National Register of Historic Places in San Francisco
A plaque on the front of the building reads:
Swedenborgian Church of San Francisco
Has Been Designated A
National Historic Landmark
This site posses national significance in commemorating the history of the United States of America
The Swedenborgian Church represents a unique collaboration of leading architects and artisans, who together created one of the earliest expressions of the Arts & Crafts Movement on the west coast.
National Park Service
United States Department of the Interior
In 1867, the Reverend Joseph Worcester came to San Francisco from Boston, where his father, the Reverend Thomas Worcester, had founded the New Jerusalem Church, based on the teachings of Emanuel Swedenborg. Worcester's first congregation worshipped in Druids Hall on Sutter Street, but in 1894 he participated in the planning of the present Swedenborgian Church of the New Jerusalem, 2107 Lyon Street. The church is based on Bruce Porter's sketches of an Italian village church in the Po Valley near Verona.... The actual architectural drawings (from Porter's sketches) were done by a young man named Bernard Maybeck in the firm of A. Page Brown.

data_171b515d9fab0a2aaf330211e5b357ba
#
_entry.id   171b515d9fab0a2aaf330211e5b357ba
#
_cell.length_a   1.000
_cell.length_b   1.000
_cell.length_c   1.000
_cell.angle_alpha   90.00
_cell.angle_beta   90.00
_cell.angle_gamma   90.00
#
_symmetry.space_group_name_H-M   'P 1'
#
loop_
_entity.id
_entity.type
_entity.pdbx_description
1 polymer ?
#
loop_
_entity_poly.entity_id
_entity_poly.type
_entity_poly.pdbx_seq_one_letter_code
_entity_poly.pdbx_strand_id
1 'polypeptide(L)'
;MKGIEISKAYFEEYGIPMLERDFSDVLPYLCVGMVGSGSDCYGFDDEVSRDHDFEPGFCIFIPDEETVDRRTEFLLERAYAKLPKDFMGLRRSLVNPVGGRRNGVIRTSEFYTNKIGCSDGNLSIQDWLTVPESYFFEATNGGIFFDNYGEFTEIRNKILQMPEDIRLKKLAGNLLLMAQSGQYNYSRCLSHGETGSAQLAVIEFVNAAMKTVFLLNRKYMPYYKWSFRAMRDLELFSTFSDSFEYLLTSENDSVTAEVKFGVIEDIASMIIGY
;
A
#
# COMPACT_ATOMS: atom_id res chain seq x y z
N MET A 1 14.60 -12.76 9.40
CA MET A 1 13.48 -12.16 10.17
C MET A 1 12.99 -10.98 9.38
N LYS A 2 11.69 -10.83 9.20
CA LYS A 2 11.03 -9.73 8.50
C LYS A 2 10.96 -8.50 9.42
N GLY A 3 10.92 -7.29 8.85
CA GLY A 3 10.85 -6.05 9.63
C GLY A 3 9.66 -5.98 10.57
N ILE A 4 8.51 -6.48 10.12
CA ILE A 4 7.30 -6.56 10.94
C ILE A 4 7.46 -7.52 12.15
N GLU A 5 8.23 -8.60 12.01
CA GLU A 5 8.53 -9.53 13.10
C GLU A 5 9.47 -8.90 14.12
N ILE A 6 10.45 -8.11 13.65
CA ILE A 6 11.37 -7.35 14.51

The church was completed in 1895, and reflects the Swedenborgians' central theme, presenting natural objects and incorporating them into the structure and grounds. A heavy tile roof, for example, is supported by massive bark-covered madrone logs. The sturdy maple chairs used for worship were made by hand, without the use of nails, and their seats were woven of tule rushes from the Sacramento River Delta. The walled gardens are symbolic; each detail was selected for its international or universal significance....
From Here Today: San Francisco's Architectural Heritage, Chronicle Books, Fifth Printing, November 1969